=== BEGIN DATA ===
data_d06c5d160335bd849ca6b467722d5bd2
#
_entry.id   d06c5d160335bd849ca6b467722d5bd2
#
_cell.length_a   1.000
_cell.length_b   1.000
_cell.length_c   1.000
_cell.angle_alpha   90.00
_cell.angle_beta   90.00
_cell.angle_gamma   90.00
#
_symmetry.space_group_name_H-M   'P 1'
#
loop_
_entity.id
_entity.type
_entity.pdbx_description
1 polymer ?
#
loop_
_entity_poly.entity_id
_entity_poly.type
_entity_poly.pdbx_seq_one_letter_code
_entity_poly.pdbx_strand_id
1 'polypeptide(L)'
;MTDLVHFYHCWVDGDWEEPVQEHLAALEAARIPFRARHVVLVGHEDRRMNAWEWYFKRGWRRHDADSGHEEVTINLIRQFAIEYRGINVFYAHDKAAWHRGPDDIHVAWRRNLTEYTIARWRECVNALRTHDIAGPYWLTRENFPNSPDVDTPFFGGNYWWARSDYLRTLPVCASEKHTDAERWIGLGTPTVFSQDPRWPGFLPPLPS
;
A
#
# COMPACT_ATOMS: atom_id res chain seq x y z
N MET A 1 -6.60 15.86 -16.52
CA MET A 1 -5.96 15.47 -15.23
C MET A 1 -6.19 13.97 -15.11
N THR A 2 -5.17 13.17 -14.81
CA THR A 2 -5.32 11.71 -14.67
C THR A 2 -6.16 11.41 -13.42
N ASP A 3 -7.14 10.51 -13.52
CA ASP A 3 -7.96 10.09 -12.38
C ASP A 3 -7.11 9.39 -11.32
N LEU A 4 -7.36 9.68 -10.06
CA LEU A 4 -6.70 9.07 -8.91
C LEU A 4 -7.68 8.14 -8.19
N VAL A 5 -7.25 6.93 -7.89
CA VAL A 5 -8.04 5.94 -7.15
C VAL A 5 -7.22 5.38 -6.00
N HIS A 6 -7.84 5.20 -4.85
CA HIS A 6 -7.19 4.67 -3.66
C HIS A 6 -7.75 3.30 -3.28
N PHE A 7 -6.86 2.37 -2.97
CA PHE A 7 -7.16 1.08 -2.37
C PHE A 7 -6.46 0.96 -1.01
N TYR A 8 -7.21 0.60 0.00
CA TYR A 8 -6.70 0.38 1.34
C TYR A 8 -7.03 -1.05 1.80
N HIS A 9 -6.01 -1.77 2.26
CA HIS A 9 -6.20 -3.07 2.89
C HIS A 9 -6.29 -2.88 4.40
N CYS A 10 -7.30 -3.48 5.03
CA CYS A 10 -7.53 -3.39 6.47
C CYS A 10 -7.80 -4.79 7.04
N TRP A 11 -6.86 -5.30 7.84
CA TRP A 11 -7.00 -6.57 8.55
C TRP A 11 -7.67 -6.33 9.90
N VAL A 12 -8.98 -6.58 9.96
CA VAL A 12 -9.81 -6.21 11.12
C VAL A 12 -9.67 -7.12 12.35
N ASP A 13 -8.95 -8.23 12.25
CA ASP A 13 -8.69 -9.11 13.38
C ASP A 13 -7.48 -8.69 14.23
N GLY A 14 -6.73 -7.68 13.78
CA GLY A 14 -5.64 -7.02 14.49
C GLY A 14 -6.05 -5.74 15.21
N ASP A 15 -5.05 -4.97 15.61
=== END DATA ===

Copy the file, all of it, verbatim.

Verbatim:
data_d06c5d160335bd849ca6b467722d5bd2
#
_entry.id   d06c5d160335bd849ca6b467722d5bd2
#
_cell.length_a   1.000
_cell.length_b   1.000
_cell.length_c   1.000
_cell.angle_alpha   90.00
_cell.angle_beta   90.00
_cell.angle_gamma   90.00
#
_symmetry.space_group_name_H-M   'P 1'
#
loop_
_entity.id
_entity.type
_entity.pdbx_description
1 polymer ?
#
loop_
_entity_poly.entity_id
_entity_poly.type
_entity_poly.pdbx_seq_one_letter_code
_entity_poly.pdbx_strand_id
1 'polypeptide(L)'
;MTDLVHFYHCWVDGDWEEPVQEHLAALEAARIPFRARHVVLVGHEDRRMNAWEWYFKRGWRRHDADSGHEEVTINLIRQFAIEYRGINVFYAHDKAAWHRGPDDIHVAWRRNLTEYTIARWRECVNALRTHDIAGPYWLTRENFPNSPDVDTPFFGGNYWWARSDYLRTLPVCASEKHTDAERWIGLGTPTVFSQDPRWPGFLPPLPS
;
A
#
# COMPACT_ATOMS: atom_id res chain seq x y z
N MET A 1 -6.60 15.86 -16.52
CA MET A 1 -5.96 15.47 -15.23
C MET A 1 -6.19 13.97 -15.11
N THR A 2 -5.17 13.17 -14.81
CA THR A 2 -5.32 11.71 -14.67
C THR A 2 -6.16 11.41 -13.42
N ASP A 3 -7.14 10.51 -13.52
CA ASP A 3 -7.96 10.09 -12.38
C ASP A 3 -7.11 9.39 -11.32
N LEU A 4 -7.36 9.68 -10.06
CA LEU A 4 -6.70 9.07 -8.91
C LEU A 4 -7.68 8.14 -8.19
N VAL A 5 -7.25 6.93 -7.89
CA VAL A 5 -8.04 5.94 -7.15
C VAL A 5 -7.22 5.38 -6.00
N HIS A 6 -7.84 5.20 -4.85
CA HIS A 6 -7.19 4.67 -3.66
C HIS A 6 -7.75 3.30 -3.28
N PHE A 7 -6.86 2.37 -2.97
CA PHE A 7 -7.16 1.08 -2.37
C PHE A 7 -6.46 0.96 -1.01
N TYR A 8 -7.21 0.60 0.00
CA TYR A 8 -6.70 0.38 1.34
C TYR A 8 -7.03 -1.05 1.80
N HIS A 9 -6.01 -1.77 2.26
CA HIS A 9 -6.20 -3.07 2.89
C HIS A 9 -6.29 -2.88 4.40
N CYS A 10 -7.30 -3.48 5.03
CA CYS A 10 -7.53 -3.39 6.47
C CYS A 10 -7.80 -4.79 7.04
N TRP A 11 -6.86 -5.30 7.84
CA TRP A 11 -7.00 -6.57 8.55
C TRP A 11 -7.67 -6.33 9.90
N VAL A 12 -8.98 -6.58 9.96
CA VAL A 12 -9.81 -6.21 11.12
C VAL A 12 -9.67 -7.12 12.35
N ASP A 13 -8.95 -8.23 12.25
CA ASP A 13 -8.69 -9.11 13.38
C ASP A 13 -7.48 -8.69 14.23
N GLY A 14 -6.73 -7.68 13.78
CA GLY A 14 -5.64 -7.02 14.49
C GLY A 14 -6.05 -5.74 15.21
N ASP A 15 -5.05 -4.97 15.61